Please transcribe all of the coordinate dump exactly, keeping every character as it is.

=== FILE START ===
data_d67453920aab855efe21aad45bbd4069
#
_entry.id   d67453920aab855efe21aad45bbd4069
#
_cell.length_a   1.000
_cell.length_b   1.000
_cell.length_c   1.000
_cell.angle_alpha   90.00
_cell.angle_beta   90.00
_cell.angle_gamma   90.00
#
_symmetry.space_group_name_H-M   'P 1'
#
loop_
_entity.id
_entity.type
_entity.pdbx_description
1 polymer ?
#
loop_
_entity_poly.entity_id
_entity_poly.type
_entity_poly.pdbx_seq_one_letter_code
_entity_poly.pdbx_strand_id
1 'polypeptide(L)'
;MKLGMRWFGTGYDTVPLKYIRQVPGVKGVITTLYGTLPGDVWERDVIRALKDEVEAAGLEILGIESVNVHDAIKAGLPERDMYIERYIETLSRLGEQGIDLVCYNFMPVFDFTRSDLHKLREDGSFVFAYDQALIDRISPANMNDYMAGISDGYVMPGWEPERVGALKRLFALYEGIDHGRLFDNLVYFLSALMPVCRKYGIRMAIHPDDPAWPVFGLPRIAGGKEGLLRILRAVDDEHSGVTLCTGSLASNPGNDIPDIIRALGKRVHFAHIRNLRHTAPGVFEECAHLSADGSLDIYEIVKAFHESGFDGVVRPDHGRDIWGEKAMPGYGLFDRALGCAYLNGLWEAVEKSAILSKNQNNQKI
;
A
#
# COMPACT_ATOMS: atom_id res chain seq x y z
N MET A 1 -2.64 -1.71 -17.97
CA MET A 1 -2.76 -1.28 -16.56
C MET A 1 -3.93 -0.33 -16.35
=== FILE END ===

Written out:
data_d67453920aab855efe21aad45bbd4069
#
_entry.id   d67453920aab855efe21aad45bbd4069
#
_cell.length_a   1.000
_cell.length_b   1.000
_cell.length_c   1.000
_cell.angle_alpha   90.00
_cell.angle_beta   90.00
_cell.angle_gamma   90.00
#
_symmetry.space_group_name_H-M   'P 1'
#
loop_
_entity.id
_entity.type
_entity.pdbx_description
1 polymer ?
#
loop_
_entity_poly.entity_id
_entity_poly.type
_entity_poly.pdbx_seq_one_letter_code
_entity_poly.pdbx_strand_id
1 'polypeptide(L)'
;MKLGMRWFGTGYDTVPLKYIRQVPGVKGVITTLYGTLPGDVWERDVIRALKDEVEAAGLEILGIESVNVHDAIKAGLPERDMYIERYIETLSRLGEQGIDLVCYNFMPVFDFTRSDLHKLREDGSFVFAYDQALIDRISPANMNDYMAGISDGYVMPGWEPERVGALKRLFALYEGIDHGRLFDNLVYFLSALMPVCRKYGIRMAIHPDDPAWPVFGLPRIAGGKEGLLRILRAVDDEHSGVTLCTGSLASNPGNDIPDIIRALGKRVHFAHIRNLRHTAPGVFEECAHLSADGSLDIYEIVKAFHESGFDGVVRPDHGRDIWGEKAMPGYGLFDRALGCAYLNGLWEAVEKSAILSKNQNNQKI
;
A
#
# COMPACT_ATOMS: atom_id res chain seq x y z
N MET A 1 -2.64 -1.71 -17.97
CA MET A 1 -2.76 -1.28 -16.56
C MET A 1 -3.93 -0.33 -16.35